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Light Calibers for Whitetails


          The old adage penned from Robert Ruark, “use enough gun. . .” is a relative statement. It inherently poses the question; “how much is ‘enough’”? The purpoe of this story is to address the low side of ‘enough’. Sure some will disagree, others will see these as above the minimum. Either way, it opens the discussion.

Let me say first and clearly that I am no ballistic expert. I do not claim to be, and frankly do not want to be. I will leave that for those whose desire to measure these things is greater than I. Having said that, I have read in detail many works of those who have supported what I have long believed. In general for hunting whitetail deer in the Carolina’s and Georgia, hunters use more than enough gun.

Still the most popular rifle calibers in the Carolina’s and Georgia are the .270, .30-06, and the 7MM Mag. All of these are big caliber guns with a lot of knockdown power and energy. The .270 being on the lower end of the spectrum still with its 140 gr bullets it is a lot of gun for our small whitetail deer. Other more popular calibers include the .308 Rem, .30-.30 Win, .35 Rem. But I would argue that all of these are on the large size for the small frame and relatively small bodies of our deer. That being said, what are the calibers I would recommend for whitetail deer?

Let’s start with the smaller ones and move up to the large light calibers. First there is the .22-.250, .223, .243, and the 7mm-08. Some would add the .25-06, since it is a smaller bullet, but its ballistics are so close to the .30 caliber offerings, I do not include it here.  Many hunters will say the tiny .22-250 is far too small to effectively kill whitetail deer. However, I have seen far too often the devastation this little .55 grain bullet can reap on unsuspecting deer. The low recoil, extremely accurate rifles are excellent choices for hunters who need to reach out there and touch something or who just like the lighter recoil.

Next is the .223, almost exactly the same as the .22-250 but the bullets are easier to find, cheaper and come in more variety of sizes. Still a flat shooting, deadly accurate caliber that also comes in a variety of rifle combinations, with the emergence of popularity of the modern sporting rifles or AR’s, the .223 has gotten a resurgence in the field as a very capable cartridge.  Next is the .243. Which is a great caliber for whitetail. The .243 is perhaps the most popular of the light calibers. Its availability, bullet performance and the availability of different bullet offerings make this a very popular caliber. From the diminutive .45 grain, all the way to 130 grain bullets the .243 is a great caliber for southern whitetail.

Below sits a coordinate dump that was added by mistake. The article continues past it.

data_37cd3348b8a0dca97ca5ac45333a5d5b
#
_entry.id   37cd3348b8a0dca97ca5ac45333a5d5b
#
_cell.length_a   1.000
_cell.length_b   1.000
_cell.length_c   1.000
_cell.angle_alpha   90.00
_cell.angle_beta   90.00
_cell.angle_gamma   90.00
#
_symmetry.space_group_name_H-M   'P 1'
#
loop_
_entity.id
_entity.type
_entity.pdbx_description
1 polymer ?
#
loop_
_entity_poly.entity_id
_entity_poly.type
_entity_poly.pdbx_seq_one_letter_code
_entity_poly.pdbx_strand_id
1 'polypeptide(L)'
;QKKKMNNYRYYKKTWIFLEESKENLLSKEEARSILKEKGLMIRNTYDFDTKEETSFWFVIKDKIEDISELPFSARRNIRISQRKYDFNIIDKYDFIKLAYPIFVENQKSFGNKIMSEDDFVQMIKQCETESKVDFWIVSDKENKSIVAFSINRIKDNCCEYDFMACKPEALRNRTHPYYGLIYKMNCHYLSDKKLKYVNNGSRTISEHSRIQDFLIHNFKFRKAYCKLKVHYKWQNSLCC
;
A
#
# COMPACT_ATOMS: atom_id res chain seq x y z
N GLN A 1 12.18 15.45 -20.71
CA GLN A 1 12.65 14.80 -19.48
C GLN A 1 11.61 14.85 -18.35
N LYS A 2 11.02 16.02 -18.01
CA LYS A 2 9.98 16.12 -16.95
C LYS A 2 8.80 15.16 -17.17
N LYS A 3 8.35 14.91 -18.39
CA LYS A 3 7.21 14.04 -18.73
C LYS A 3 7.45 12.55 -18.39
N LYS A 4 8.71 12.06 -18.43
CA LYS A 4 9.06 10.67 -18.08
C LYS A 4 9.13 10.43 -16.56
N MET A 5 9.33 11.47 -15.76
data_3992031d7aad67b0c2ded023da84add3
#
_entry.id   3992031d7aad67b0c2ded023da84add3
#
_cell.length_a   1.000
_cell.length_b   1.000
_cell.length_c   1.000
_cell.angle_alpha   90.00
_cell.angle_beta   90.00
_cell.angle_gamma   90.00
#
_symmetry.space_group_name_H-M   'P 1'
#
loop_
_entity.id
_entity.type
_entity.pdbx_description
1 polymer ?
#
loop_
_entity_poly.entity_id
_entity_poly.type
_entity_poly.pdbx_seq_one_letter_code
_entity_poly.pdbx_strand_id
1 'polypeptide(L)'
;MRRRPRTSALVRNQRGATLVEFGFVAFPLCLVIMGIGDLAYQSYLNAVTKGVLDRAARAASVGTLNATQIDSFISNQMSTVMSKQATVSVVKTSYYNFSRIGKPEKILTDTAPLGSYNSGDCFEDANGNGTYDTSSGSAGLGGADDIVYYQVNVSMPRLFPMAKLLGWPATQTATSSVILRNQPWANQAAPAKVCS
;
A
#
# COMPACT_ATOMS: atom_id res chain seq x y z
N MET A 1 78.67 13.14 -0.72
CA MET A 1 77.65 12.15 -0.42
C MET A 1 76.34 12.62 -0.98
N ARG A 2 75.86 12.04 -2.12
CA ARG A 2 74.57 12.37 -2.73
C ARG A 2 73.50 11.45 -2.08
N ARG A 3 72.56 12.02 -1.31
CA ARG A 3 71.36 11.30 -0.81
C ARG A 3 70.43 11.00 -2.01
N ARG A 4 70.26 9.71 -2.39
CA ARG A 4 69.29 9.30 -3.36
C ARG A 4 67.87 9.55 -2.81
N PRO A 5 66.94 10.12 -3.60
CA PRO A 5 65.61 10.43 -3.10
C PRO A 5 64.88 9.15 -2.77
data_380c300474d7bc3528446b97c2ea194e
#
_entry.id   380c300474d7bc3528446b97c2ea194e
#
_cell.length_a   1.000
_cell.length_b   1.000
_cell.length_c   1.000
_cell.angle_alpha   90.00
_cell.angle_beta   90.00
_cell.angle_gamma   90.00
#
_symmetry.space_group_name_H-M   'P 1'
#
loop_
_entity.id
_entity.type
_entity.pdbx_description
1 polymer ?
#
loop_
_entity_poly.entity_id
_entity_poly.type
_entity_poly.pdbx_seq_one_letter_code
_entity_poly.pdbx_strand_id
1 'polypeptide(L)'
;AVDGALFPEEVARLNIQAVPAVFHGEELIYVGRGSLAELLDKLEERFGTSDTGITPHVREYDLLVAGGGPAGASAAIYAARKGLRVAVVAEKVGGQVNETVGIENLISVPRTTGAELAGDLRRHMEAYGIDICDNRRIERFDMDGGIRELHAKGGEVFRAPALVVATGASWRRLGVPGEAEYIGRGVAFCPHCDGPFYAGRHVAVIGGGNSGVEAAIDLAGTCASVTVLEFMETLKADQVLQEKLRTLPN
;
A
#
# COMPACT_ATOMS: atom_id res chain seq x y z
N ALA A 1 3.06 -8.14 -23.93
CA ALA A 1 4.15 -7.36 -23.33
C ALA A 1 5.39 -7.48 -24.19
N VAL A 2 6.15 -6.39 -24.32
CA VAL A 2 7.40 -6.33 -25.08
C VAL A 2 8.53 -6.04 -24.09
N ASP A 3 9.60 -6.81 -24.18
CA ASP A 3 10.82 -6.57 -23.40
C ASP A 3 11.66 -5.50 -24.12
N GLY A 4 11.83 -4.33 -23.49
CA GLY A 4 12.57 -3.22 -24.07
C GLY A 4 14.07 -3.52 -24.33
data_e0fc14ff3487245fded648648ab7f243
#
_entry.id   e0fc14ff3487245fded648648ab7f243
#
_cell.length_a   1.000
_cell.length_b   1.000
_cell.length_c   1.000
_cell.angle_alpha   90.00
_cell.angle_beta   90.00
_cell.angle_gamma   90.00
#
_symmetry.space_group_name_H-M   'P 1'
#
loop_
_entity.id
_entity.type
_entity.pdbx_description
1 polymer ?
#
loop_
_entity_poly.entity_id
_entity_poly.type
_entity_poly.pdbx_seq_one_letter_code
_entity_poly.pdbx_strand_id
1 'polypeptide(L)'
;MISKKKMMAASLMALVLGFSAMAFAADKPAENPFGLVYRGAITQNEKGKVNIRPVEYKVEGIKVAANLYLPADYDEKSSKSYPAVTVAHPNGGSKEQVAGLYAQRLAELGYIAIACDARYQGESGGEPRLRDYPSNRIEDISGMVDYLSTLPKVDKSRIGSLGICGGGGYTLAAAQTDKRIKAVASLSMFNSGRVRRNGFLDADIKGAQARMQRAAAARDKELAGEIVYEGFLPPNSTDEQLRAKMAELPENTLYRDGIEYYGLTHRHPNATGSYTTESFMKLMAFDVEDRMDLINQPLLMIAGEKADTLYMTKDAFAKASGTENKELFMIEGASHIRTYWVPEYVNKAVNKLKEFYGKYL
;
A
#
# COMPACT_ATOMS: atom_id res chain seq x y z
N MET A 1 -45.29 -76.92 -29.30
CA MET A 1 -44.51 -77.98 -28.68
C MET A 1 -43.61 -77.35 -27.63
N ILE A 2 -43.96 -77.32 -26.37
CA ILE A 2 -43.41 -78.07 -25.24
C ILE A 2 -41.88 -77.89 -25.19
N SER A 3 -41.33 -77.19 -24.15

Having said all of this, the one remaining is what is my personal favorite caliber for whitetail deer of the Carolina’s and beyond. The 7mm-08 is such an outstanding caliber for whitetail and similar sized game that it is the best of the best of the sub 30 caliber offerings. Basically the 7mm-08 is a 7mm bullet loaded into the casing of a .308, the neck of the .308 is necked down to hold the smaller bullet. So we have at 7mm bullet traveling ahead of the powder of a .308 for a devastating combination.

I personally purchased one of the savage offerings for my wife years ago. While she has never taken to hunting, this rifle in this caliber has been the perfect introduction for all of my children into hunting. The caliber is outstanding in performance. It is flat shooting, very low recoil, and affordable to shoot. The 140 grain bullets are standard offerings for the 7mm-08 and I have not seen any reason to experiment with this. I have seen or killed myself, dozens of whitetail, feral hogs, and coyotes with the same gun and with the same result. None of my children have ever had to offer a follow up shot at any of the animals they have killed with this rifle.

If you are considering a light caliber for yourself, spouse or children, I would recommend the 7mm-08, or the .243 as the better choices of these smaller calibers for whitetails. I my personal estimation the other smaller calibers, while more than enough to humanly kill whitetails, their tiny bullet weights are better suited for a more skilled marksman. The .22-.250 and .223 are more of an experts round. I like to compare it like this; many parents give their children a .410 shotgun for starters because of the low recoil. But anyone who has hunted with a .410 know it is very difficult to kill anything with this gun because of its many limitations. The same can be said of the .22-250 and the .223. While great calibers, they need to be used in the right hands. Having said that, I believe that when introducing someone into the sport, opt for the .243 or the 7mm-08 for the best of the best of the light calibers.